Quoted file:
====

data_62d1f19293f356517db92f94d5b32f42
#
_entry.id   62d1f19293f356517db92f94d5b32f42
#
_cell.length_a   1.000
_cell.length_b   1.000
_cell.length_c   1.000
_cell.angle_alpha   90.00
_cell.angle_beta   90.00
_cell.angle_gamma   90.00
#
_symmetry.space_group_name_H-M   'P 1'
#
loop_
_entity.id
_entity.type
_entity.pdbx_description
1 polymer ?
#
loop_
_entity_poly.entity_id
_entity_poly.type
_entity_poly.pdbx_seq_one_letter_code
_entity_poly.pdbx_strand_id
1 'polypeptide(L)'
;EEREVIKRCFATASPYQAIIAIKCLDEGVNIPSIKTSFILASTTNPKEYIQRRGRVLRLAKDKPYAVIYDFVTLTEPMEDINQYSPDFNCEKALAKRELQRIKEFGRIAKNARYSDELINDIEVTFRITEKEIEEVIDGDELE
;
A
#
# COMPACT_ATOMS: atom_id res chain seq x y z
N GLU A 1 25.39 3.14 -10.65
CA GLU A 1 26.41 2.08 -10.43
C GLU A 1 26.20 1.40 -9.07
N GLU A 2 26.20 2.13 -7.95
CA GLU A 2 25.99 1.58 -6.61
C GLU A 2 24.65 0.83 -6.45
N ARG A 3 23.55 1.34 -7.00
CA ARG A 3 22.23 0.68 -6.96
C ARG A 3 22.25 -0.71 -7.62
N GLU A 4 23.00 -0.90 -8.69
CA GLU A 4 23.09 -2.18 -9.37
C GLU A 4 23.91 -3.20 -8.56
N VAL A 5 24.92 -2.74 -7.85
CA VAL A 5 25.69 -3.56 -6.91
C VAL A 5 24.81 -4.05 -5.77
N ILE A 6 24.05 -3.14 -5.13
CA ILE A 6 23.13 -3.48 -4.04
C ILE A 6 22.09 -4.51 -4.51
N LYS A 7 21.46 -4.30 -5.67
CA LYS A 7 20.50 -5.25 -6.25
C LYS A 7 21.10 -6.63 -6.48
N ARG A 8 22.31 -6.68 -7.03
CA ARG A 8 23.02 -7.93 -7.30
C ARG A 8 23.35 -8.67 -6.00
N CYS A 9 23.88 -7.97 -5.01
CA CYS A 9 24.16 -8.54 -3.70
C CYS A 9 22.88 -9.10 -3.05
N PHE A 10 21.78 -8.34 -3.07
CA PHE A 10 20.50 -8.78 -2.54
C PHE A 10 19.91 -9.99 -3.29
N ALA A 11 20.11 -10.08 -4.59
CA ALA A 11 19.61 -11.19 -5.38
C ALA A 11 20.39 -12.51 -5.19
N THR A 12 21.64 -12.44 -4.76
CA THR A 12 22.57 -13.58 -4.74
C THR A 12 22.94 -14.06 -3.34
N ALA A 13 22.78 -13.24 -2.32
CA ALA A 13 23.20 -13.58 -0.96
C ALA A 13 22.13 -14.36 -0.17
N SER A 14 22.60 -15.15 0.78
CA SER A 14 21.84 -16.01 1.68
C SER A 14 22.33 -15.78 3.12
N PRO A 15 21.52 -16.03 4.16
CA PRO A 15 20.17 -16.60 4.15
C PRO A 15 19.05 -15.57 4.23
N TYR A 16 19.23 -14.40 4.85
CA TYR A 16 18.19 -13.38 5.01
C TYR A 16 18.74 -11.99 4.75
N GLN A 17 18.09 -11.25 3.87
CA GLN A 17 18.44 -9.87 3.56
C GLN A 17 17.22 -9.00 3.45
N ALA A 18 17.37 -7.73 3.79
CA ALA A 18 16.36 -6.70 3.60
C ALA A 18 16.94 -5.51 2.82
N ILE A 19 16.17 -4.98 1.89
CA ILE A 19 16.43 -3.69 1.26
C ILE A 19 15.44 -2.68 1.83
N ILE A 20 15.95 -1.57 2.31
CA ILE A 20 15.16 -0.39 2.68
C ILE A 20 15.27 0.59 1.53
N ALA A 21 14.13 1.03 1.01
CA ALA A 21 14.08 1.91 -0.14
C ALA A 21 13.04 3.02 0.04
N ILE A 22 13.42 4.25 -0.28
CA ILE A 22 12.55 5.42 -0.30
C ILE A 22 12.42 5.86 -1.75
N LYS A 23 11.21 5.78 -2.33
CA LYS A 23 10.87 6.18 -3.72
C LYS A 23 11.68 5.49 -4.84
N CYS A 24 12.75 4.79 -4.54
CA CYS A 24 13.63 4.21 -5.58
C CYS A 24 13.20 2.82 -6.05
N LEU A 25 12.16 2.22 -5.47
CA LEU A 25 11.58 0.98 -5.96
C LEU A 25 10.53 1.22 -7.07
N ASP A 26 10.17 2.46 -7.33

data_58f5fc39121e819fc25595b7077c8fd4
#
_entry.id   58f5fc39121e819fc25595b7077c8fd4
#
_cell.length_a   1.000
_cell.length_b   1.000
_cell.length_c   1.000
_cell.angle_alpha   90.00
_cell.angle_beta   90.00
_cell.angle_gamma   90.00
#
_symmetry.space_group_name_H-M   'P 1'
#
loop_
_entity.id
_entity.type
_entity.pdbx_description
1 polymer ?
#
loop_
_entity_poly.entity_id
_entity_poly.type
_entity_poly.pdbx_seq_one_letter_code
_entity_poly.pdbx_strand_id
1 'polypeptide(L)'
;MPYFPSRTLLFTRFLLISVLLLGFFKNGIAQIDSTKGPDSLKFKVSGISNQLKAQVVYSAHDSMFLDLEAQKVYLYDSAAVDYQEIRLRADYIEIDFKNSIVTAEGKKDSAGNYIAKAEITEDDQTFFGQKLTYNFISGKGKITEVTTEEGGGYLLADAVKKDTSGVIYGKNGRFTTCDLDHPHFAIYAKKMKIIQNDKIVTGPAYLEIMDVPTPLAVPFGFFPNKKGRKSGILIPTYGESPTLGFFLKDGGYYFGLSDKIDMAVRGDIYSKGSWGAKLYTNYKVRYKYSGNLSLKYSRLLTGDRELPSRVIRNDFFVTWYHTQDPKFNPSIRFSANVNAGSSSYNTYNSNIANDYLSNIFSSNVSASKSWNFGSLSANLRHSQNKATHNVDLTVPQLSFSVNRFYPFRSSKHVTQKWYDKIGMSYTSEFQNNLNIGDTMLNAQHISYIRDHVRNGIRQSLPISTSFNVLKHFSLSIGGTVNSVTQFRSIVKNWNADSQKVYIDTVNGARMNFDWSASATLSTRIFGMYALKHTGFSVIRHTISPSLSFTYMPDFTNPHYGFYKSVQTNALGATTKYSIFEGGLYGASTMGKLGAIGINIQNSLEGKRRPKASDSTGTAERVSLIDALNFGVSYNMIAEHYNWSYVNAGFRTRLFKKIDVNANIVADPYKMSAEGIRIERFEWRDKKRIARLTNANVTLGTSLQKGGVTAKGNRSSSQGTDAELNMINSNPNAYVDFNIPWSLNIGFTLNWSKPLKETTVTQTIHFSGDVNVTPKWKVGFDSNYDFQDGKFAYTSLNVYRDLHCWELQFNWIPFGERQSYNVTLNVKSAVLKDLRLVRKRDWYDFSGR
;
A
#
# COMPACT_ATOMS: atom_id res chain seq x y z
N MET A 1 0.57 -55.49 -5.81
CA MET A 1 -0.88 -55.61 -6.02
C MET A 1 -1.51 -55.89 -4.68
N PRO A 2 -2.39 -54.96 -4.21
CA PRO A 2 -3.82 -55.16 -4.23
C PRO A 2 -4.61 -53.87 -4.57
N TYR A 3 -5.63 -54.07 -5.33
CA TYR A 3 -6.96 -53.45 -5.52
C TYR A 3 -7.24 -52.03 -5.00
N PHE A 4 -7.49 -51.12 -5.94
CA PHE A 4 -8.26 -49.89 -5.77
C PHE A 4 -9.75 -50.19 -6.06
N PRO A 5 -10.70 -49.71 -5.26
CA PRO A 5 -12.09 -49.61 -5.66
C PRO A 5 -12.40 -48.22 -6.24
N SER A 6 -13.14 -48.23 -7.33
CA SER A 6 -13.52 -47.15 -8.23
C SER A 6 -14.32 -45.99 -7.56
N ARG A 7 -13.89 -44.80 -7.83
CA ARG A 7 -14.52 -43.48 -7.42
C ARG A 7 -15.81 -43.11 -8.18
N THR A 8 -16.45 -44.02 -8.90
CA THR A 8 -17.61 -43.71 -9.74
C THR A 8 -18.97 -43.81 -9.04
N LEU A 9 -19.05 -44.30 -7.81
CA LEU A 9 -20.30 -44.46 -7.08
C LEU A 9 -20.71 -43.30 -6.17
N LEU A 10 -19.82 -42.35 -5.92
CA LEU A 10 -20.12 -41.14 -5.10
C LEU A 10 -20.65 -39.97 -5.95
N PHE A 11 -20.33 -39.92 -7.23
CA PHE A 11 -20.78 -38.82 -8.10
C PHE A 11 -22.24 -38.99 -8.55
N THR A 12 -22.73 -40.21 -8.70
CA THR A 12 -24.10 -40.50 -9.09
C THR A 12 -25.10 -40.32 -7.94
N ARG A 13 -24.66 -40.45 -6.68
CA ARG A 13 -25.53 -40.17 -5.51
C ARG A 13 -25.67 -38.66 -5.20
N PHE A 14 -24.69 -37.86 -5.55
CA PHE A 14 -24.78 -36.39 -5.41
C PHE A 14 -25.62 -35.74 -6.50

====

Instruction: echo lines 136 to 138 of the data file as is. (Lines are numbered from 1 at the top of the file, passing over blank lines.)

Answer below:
# COMPACT_ATOMS: atom_id res chain seq x y z
N MET A 1 0.57 -55.49 -5.81
CA MET A 1 -0.88 -55.61 -6.02